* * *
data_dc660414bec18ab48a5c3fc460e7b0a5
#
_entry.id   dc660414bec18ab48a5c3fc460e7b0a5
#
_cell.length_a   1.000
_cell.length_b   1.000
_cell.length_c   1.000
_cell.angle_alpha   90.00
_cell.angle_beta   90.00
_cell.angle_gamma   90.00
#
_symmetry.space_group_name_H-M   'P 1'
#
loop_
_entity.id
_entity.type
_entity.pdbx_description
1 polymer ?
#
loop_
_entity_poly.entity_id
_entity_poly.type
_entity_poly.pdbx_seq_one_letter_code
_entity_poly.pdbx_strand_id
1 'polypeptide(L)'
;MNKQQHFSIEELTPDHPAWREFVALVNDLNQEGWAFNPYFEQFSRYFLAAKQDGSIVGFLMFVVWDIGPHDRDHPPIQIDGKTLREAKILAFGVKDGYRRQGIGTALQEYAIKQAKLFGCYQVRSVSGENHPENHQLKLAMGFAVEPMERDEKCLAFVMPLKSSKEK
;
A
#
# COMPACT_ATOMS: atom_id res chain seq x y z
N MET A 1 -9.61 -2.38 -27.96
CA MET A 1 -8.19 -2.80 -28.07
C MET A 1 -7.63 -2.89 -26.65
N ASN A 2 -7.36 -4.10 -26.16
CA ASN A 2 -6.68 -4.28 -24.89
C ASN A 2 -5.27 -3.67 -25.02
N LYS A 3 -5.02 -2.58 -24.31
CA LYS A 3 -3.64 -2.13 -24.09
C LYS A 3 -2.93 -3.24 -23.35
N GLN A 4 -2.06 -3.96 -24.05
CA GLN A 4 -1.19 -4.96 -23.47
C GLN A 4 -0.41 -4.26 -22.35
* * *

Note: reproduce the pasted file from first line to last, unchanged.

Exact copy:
data_dc660414bec18ab48a5c3fc460e7b0a5
#
_entry.id   dc660414bec18ab48a5c3fc460e7b0a5
#
_cell.length_a   1.000
_cell.length_b   1.000
_cell.length_c   1.000
_cell.angle_alpha   90.00
_cell.angle_beta   90.00
_cell.angle_gamma   90.00
#
_symmetry.space_group_name_H-M   'P 1'
#
loop_
_entity.id
_entity.type
_entity.pdbx_description
1 polymer ?
#
loop_
_entity_poly.entity_id
_entity_poly.type
_entity_poly.pdbx_seq_one_letter_code
_entity_poly.pdbx_strand_id
1 'polypeptide(L)'
;MNKQQHFSIEELTPDHPAWREFVALVNDLNQEGWAFNPYFEQFSRYFLAAKQDGSIVGFLMFVVWDIGPHDRDHPPIQIDGKTLREAKILAFGVKDGYRRQGIGTALQEYAIKQAKLFGCYQVRSVSGENHPENHQLKLAMGFAVEPMERDEKCLAFVMPLKSSKEK
;
A
#
# COMPACT_ATOMS: atom_id res chain seq x y z
N MET A 1 -9.61 -2.38 -27.96
CA MET A 1 -8.19 -2.80 -28.07
C MET A 1 -7.63 -2.89 -26.65
N ASN A 2 -7.36 -4.10 -26.16
CA ASN A 2 -6.68 -4.28 -24.89
C ASN A 2 -5.27 -3.67 -25.02
N LYS A 3 -5.02 -2.58 -24.31
CA LYS A 3 -3.64 -2.13 -24.09
C LYS A 3 -2.93 -3.24 -23.35
N GLN A 4 -2.06 -3.96 -24.05
CA GLN A 4 -1.19 -4.96 -23.47
C GLN A 4 -0.41 -4.26 -22.35